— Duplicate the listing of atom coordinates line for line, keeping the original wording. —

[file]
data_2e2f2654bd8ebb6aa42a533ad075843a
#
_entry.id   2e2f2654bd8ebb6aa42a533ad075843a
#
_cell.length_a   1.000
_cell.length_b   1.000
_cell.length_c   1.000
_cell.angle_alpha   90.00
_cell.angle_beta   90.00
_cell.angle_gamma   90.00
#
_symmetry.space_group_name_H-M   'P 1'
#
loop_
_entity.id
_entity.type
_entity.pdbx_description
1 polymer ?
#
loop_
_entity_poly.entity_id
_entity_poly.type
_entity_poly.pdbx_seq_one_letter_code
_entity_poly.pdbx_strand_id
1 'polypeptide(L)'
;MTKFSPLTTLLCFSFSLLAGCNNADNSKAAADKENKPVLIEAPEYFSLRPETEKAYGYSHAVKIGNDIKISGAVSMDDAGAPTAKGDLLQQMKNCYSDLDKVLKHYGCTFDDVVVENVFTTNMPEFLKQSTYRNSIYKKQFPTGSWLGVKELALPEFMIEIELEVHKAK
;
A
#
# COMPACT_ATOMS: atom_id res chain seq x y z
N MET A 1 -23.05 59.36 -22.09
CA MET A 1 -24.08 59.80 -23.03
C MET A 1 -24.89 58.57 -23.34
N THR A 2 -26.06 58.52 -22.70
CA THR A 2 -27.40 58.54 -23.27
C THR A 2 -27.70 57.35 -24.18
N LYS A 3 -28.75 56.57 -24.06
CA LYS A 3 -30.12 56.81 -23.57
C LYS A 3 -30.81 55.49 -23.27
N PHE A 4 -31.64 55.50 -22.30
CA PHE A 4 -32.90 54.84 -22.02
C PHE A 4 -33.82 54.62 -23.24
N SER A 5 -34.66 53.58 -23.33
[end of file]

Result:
data_2e2f2654bd8ebb6aa42a533ad075843a
#
_entry.id   2e2f2654bd8ebb6aa42a533ad075843a
#
_cell.length_a   1.000
_cell.length_b   1.000
_cell.length_c   1.000
_cell.angle_alpha   90.00
_cell.angle_beta   90.00
_cell.angle_gamma   90.00
#
_symmetry.space_group_name_H-M   'P 1'
#
loop_
_entity.id
_entity.type
_entity.pdbx_description
1 polymer ?
#
loop_
_entity_poly.entity_id
_entity_poly.type
_entity_poly.pdbx_seq_one_letter_code
_entity_poly.pdbx_strand_id
1 'polypeptide(L)'
;MTKFSPLTTLLCFSFSLLAGCNNADNSKAAADKENKPVLIEAPEYFSLRPETEKAYGYSHAVKIGNDIKISGAVSMDDAGAPTAKGDLLQQMKNCYSDLDKVLKHYGCTFDDVVVENVFTTNMPEFLKQSTYRNSIYKKQFPTGSWLGVKELALPEFMIEIELEVHKAK
;
A
#
# COMPACT_ATOMS: atom_id res chain seq x y z
N MET A 1 -23.05 59.36 -22.09
CA MET A 1 -24.08 59.80 -23.03
C MET A 1 -24.89 58.57 -23.34
N THR A 2 -26.06 58.52 -22.70
CA THR A 2 -27.40 58.54 -23.27
C THR A 2 -27.70 57.35 -24.18
N LYS A 3 -28.75 56.57 -24.06
CA LYS A 3 -30.12 56.81 -23.57
C LYS A 3 -30.81 55.49 -23.27
N PHE A 4 -31.64 55.50 -22.30
CA PHE A 4 -32.90 54.84 -22.02
C PHE A 4 -33.82 54.62 -23.24
N SER A 5 -34.66 53.58 -23.33